Life Without Principle (2011, Johnnie To)

I watched this a couple weeks after Office, not knowing they were Johnnie To’s companion pieces on the 2008 financial crisis. This one presents the corrupt business world more harshly – no lavish sets and musical numbers, just greed, theft, disappointment, ruin and murder.

Connie meets Teresa:

An intertwining-destinies movie following a few character threads. Inspector Cheung (Breaking News star Richie Ren) is on the sidelines of the other stories while his girlfriend Connie is buying an apartment. Teresa is a banker who sells high-risk investments to confused old ladies, ends up with a pile of undeposited money when her loanshark client Yuen is murdered in the parking deck. And Panther (Ching Wan Lau, the Mad Detective) works for broke gangsters, runs around collecting money to bail out a buddy until he finds stock trader Lung who has an idea for fast cash. The real estate thing held little drama, the banking part hinged on some mild deceit (the old lady heard the phrase “high risk” a hundred times so you can’t entirely blame the banker) and coincidence, but Panther was fun – I’d watch a sequel that just followed him around some more.

Office (2015, Johnnie To)

Oh man, what an idea – take a story of office politics during the 2008 banking crisis and turn it into a heightened musical on stylishly artificial sets, directed by master of spatial composition Johnnie To. I loved this.

Company IPO, new partnership and financial audit are all happening at once. Chairman Chow Yun Fat (first movie I’ve seen of his since Curse of the Golden Flower) and CEO Ms. Chang (film writer Sylvia Chang, also of Eat Drink Man Woman) run the company and are having a not-so-secret affair.

Cheatin’ David (HK McDonald’s spokeman Eason Chan) also has something going with Ms. Chang but starts warming up to Heartbroken Sophie (Tang Wei of Lust, Caution) in finance so she’ll help him hide a bad trade.

Energetic new guy Wang Ziyi (who introduces himself to people by mentioning Ang Lee, who has directed films starring half this movie’s lead actors) bounces around the office, falling for new girl Lang Yueting, who nobody realizes is the chairman’s daughter, covertly getting to know the company she’ll soon be running.

S. Kraicer:

Wong Kar-wai’s inspired art director William Chang has concocted a highly stylized vision of a postmodern office setting: a theatrical, open-concept, multi-storied abstraction of a contemporary financial firm, complete with lobby and adjoining metro station. As fundamentally structuralist as ever (though he hides it well), To stages the complex romantic and financial-scheme-devising interactions of his stellar cast with a fluency that dazzles.

Probably would’ve dazzled even more in 3D, which is how it was presented in theaters.

D. Kasman:

This abstract pleasure of dashing lines and depth-play is at the service of an ebullient imagining of the corporate world in unparalleled transparency, one which the contemporary architectural trend of glass-scape monuments and faux-communal interior layouts insincerely aim at evoking. But what Chang’s screenplay reveals through this radical transparency is that Office is very much another Johnnie To film about killing: the killing of the soul within the corporate workspace, the killing of romance within a culture of materialism, and the killing of brother- and sisterhood within the machine of corporate capitalism. Its deadly thrust is naked for all to see. It joins To’s triptych drama Life Without Principle and the Don’t Go Breaking My Heart skyscraper romcoms to make for a series of blistering, cynical, and ruthlessly analytic portraits of the luxury-slick surfaces and corrosive-sick structures of global urban capitalism.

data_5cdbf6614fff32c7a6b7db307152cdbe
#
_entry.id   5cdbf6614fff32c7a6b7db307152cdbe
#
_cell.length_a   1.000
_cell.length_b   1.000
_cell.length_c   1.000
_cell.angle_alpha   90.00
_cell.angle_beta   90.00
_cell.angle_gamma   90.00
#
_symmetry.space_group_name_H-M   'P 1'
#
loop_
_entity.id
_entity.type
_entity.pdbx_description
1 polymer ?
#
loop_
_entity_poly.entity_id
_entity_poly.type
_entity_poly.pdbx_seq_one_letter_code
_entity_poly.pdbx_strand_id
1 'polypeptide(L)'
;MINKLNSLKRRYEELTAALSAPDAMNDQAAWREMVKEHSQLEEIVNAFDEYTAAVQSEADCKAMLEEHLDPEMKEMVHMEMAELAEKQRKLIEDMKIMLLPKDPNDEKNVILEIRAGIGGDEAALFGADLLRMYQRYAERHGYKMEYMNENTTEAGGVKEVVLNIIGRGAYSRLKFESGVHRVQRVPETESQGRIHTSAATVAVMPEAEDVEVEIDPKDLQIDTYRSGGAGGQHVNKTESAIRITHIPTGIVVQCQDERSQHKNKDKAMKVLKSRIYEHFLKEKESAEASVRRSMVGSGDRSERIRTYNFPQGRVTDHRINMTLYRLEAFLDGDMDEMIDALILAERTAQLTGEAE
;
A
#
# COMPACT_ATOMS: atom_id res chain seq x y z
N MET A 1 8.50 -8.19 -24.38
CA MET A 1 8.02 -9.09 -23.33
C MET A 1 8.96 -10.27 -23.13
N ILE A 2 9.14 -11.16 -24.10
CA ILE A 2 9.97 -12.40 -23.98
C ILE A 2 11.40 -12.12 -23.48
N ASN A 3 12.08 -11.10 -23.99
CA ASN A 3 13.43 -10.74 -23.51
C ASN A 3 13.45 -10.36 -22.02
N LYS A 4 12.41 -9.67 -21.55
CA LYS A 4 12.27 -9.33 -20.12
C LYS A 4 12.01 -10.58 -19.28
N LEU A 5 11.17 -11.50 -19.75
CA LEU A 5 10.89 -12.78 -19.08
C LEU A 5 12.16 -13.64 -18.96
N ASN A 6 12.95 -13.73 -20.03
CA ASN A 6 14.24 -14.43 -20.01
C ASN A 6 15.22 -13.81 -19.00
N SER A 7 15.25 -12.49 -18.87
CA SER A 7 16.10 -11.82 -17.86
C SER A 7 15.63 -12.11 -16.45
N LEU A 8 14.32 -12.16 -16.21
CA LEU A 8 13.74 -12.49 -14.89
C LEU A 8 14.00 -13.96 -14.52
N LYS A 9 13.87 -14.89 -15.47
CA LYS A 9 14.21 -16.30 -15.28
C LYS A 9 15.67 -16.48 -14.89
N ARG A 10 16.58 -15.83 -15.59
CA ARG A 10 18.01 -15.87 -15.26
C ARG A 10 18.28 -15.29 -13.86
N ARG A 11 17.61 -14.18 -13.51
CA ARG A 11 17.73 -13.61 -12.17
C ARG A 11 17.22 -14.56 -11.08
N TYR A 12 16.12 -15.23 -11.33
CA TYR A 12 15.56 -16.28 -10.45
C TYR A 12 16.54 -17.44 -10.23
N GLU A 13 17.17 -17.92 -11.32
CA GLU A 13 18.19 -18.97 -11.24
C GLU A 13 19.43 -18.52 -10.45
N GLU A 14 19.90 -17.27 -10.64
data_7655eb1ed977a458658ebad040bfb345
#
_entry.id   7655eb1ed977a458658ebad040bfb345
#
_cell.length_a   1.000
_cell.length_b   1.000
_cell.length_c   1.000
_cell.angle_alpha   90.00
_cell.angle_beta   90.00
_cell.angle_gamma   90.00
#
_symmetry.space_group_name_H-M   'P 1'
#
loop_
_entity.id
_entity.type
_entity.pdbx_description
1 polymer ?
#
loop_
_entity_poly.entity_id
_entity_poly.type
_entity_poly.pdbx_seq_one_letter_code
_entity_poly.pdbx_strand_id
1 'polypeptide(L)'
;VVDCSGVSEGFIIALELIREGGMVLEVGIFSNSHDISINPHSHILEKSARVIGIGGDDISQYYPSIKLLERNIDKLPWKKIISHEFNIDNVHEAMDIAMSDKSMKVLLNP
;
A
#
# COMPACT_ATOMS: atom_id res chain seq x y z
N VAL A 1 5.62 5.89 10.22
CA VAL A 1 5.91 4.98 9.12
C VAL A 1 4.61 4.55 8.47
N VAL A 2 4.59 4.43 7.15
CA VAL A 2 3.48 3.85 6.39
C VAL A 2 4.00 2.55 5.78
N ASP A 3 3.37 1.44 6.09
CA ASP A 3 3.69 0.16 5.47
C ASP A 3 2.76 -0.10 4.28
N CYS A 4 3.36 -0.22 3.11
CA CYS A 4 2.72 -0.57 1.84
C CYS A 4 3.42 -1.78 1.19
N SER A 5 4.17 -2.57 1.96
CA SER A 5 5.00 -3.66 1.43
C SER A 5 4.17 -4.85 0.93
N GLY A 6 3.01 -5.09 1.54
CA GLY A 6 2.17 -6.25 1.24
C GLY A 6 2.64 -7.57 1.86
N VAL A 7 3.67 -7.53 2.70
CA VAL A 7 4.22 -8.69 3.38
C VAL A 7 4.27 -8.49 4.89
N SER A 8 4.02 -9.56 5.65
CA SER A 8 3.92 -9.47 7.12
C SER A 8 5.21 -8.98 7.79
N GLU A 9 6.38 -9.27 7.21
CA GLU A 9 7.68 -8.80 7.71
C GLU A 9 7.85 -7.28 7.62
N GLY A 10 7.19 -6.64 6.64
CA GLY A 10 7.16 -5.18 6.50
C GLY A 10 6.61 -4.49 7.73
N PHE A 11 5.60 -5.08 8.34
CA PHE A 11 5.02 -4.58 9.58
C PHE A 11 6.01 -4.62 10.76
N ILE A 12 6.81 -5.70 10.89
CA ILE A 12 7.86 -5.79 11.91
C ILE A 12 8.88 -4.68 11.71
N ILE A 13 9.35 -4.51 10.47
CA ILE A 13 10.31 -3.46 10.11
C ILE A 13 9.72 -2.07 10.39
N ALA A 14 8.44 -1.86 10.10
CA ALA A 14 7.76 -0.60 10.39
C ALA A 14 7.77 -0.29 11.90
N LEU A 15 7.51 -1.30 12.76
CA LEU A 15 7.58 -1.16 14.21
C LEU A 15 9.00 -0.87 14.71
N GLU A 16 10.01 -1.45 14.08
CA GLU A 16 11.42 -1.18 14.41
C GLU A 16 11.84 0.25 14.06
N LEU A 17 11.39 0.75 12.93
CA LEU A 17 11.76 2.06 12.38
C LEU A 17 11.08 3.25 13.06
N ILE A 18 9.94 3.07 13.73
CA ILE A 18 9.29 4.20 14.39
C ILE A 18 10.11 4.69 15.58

Happy Together (1997, Wong Kar-Wai)

Responsible Lai Yiu-Fai (Wong fave Tony Leung) and impulsive, promiscuous Ho Po-Wing (Ashes of Time star Leslie Cheung) took a trip to Argentina, ran out of money and got stuck there. Now they’re trying to make money to get home, while the pressure of being together so long has destroyed their relationship. Ho disappears for long periods, returning dramatically without warning, while Lai persistently works menial jobs at a nightclub, a kitchen and a slaughterhouse. Lai meets Chang (young Chen Chang, lately The Razor in The Grandmaster) in the kitchen, but Chang isn’t sticking around Buenos Aires long, is on his way around the world (with ITMFL-like mention of a remote place people go to leave their troubles behind). Lai finally gets the money to leave, can’t find Ho so he returns to Hong Kong, where he can’t find Chang either (only finds his family’s restaurant).

Mostly great, eclectic music choices, including my favorite Caetano Veloso song from Talk To Her. But, well, my love for Frank Zappa is eternal, and I complain that his music isn’t played enough, and I appreciate the connection between him and the Turtles song of the film’s ironic title, but “I Have Been In You” did not fit the wistful mood of the city montage after Chang left.